Belarus package tour
If you are planning to tour Belarus and you are short of time as is always the case in cross-Europe travel a package tour with a Minsk private guide could be a handy solution. Since Minsk is in the center of Belarus it is logistically convenient to land here and either take short tours from Minsk or embark on a journey through the highlights in the province. Landing in Vilnius and taking a high-speed morning train to Minsk (2.5hrs) could be a cost-efficient move. The country is very compact so there will be no long rides without proper facilities on the way. By the way, petrol stations from my recent experience turn out to be best to use a toilet on the way.
Use a guide of a solid reputation, whose English command and vehicle is already known to public. A key issue to reflect upon is the sights to be seen. Unfortunately, decent tourist websites and portals in Belarus are numbered and only few throw light on the highlights that are not to be missed when in Belarus. In my opinion Western and Southern Belarus make the best destination in view of the heritage that survived the numerous wars including three UNESCO World Heritage pieces: castles in Mir and Nesvizh and Belovezhskaya Puscha National Park.
Mir Castle, one of the top-five sights in Belarus
Eastern Belarus is not that rich in sights though these might also be incorporated into our Belarus package tour. On top of these a few bonuses can be added to the itinerary to make it a comprehensive experience.
Suppose you have only three days and two nights to see Belarus with Minsk landing at midday. Visa process handled in advance (Belarus visa support comes via my partners or you might use a hotel booking confirmation) and hotels in Grodno and Brest booked, with not too much time on our hands we will take a transfer to Grodno. The latter and Minsk are 280 km apart and on the way in the course of our discussion of the turbulent Belarusian history we will make a stop at the 16th century church of St. Mikhail. It is a very lovely fortified church located in the Murovanka Village, a tiny hamlet by the M6 highway to Grodno.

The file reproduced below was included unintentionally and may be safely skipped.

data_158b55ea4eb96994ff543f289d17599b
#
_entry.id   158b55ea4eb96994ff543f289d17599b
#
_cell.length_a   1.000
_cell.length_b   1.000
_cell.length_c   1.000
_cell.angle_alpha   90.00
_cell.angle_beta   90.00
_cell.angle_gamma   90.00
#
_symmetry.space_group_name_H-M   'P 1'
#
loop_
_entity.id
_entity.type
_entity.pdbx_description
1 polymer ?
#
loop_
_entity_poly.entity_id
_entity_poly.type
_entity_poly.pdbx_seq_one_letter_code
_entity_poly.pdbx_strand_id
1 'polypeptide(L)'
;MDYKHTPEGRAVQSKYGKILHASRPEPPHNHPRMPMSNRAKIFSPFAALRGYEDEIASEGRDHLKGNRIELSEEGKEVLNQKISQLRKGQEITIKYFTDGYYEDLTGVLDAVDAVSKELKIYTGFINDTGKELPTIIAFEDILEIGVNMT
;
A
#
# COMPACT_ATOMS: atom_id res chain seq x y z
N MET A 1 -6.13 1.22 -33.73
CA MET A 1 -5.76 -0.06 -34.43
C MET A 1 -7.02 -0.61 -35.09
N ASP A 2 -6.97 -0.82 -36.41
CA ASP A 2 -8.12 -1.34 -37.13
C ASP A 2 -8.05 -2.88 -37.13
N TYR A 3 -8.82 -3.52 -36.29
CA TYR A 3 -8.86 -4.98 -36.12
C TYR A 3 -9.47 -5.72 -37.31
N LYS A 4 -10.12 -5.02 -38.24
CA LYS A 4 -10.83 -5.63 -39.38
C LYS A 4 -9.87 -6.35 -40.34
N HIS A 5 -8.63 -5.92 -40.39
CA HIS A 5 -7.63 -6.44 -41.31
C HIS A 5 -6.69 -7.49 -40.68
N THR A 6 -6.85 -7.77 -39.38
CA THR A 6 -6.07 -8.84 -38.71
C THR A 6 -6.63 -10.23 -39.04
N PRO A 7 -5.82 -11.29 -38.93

Murovanka Church, one of the several fortified churches in Belarus
We move on to Grodno to check into our central hotel take a few moments to brush up and take a guided city walk. A stop at a local supermarket might prove useful to exchange dollars or euro into local currency, $100 equivalent being enough of pocket money for the next three days as long as you don’t mind using your card to pay the restaurant bills (most accept cards).
Grodno Kolozha Church, 1180s, Belarus tour package
Grodno is a fabulous city whose whole blocks built in the 18-19 centuries have survived the ugly treatment of the Soviet government that followed the Great Patriotic War. The two world wars flattened over forty per cent of the city’s buildings but what remains is most spectacular, especially in the night lights. Grodno features a 16 century Roman Catholic Church with the Europe’s oldest working tower clock overlooking the Market Square. The castle hills offer great views of the Neman River and the Old Bridge and Sovetskaya pedestrian Street make splendid walking venues.
Next morning we are checking the other side of the city divided into two parts by the river – the division that designed the city the way it exists now. The highlights of the morning: Kolozha Church of StSt. Boris and Gleb of the 12 century, a unique piece of the original Belarusian church architecture and Novy Swiat district. The latter area became the territory of Grodno in 1875 and is notable for its peculiar architecture: wooden houses built specifically as city dwelling houses and constructivist masonries of the 1930s.
Grodno Nowy Swiat, Belarus tour package
The atmosphere of Novy Swiat is most captivating before or shortly after a shot of morning coffee. Before leaving for Brest we shall have one in the pedestrian street of Grodno contemplating the beams of the rising sun and the residents walking towards their workplaces. In between we will cover the twin Square of Grodno named after two prominent historic characters one of which is the inescapable Lenin and its area, including the valley of the Gorodnichanka River (former Royal Botanical garden), St. Sophia Church and the Lutheran Kirche.